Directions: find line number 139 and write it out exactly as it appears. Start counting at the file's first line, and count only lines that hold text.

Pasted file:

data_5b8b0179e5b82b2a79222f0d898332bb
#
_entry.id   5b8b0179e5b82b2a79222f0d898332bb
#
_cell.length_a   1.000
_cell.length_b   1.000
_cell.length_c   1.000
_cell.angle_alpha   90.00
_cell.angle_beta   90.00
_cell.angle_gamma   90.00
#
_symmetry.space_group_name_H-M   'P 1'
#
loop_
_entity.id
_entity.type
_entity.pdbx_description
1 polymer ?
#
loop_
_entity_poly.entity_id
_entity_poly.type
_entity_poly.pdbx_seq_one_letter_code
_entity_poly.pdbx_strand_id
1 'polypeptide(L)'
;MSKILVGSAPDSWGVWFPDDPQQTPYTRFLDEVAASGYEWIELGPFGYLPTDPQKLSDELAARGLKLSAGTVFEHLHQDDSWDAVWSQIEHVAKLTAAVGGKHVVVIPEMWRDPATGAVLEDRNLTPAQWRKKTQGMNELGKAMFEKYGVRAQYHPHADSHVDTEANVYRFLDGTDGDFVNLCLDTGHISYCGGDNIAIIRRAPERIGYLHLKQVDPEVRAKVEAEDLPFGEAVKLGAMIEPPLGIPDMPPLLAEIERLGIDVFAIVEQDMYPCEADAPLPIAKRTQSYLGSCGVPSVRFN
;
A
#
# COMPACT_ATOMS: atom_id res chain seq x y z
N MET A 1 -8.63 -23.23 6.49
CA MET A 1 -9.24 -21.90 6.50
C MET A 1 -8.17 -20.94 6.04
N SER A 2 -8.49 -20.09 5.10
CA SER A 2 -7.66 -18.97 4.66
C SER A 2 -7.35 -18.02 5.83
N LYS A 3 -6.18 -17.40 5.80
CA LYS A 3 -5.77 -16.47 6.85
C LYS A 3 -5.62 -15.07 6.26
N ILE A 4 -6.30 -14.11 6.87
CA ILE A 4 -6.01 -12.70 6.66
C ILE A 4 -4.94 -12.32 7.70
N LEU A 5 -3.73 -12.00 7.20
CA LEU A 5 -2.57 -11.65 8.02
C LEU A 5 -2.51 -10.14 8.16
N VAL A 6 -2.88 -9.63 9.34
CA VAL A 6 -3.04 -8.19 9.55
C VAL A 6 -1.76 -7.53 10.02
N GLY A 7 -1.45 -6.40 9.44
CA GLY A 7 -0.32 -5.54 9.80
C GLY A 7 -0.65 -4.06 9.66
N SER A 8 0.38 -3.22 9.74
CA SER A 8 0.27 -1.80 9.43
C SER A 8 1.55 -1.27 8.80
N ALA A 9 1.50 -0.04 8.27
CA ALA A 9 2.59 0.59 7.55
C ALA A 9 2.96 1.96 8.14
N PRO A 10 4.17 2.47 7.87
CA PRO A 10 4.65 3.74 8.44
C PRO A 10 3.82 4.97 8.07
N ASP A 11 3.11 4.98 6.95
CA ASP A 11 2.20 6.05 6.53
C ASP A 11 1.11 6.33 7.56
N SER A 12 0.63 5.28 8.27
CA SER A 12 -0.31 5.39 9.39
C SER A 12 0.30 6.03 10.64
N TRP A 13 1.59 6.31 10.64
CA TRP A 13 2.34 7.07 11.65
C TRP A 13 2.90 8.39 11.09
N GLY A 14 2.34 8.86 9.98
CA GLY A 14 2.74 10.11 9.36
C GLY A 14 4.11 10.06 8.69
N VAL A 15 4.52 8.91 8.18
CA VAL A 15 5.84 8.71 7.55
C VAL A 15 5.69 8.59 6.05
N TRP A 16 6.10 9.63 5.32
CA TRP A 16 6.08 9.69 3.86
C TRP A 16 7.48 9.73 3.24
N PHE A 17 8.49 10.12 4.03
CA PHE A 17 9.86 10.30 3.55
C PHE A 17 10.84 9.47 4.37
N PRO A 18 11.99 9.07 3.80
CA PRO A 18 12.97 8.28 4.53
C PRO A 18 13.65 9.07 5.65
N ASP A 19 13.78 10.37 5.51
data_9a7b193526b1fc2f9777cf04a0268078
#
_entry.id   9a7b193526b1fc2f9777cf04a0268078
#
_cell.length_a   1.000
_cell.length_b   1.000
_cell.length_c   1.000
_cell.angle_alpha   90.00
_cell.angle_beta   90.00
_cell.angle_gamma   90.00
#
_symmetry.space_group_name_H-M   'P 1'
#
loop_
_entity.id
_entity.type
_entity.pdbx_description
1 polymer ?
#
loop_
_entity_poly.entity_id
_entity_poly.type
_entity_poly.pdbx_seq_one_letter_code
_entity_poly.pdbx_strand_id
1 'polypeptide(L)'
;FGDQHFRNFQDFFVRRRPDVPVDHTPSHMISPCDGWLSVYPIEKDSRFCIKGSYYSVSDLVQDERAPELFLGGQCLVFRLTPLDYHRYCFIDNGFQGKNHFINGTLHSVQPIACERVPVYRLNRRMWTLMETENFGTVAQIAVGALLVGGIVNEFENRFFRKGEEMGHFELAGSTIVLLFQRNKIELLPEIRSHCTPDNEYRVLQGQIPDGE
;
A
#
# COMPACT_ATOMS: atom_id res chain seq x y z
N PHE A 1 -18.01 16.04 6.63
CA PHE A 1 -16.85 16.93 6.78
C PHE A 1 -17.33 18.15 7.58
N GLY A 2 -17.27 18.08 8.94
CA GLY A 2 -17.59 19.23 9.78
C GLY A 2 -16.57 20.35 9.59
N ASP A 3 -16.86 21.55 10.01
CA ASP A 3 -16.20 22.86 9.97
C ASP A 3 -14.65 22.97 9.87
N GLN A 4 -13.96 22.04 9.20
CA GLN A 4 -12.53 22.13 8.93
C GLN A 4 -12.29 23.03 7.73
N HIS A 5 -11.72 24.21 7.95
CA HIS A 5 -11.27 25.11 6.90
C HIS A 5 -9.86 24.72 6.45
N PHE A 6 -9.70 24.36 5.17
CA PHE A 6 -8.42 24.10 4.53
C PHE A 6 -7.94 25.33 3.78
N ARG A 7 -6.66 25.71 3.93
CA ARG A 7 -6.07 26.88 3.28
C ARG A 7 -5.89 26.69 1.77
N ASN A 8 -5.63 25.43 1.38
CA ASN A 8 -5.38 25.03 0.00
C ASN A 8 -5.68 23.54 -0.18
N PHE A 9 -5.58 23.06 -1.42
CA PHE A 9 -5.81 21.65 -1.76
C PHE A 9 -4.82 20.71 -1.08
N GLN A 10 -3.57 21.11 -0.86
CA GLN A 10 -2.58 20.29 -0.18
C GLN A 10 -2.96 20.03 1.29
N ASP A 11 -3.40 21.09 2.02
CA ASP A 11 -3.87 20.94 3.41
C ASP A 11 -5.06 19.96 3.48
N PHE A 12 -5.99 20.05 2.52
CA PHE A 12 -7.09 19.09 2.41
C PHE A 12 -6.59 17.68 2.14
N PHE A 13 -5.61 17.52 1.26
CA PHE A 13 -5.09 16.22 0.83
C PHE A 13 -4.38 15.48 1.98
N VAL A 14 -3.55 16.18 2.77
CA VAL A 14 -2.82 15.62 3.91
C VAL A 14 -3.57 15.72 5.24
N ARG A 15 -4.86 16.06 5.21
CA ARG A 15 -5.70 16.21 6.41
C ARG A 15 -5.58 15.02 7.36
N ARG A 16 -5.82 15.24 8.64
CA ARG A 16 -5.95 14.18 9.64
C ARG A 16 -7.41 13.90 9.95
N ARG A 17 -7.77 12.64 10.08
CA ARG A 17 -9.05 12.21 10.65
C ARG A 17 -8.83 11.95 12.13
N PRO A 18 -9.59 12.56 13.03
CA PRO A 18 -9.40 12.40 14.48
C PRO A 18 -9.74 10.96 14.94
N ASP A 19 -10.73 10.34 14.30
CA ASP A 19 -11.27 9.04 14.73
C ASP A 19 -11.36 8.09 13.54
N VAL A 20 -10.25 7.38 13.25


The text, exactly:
C ASN A 8 -5.68 23.54 -0.18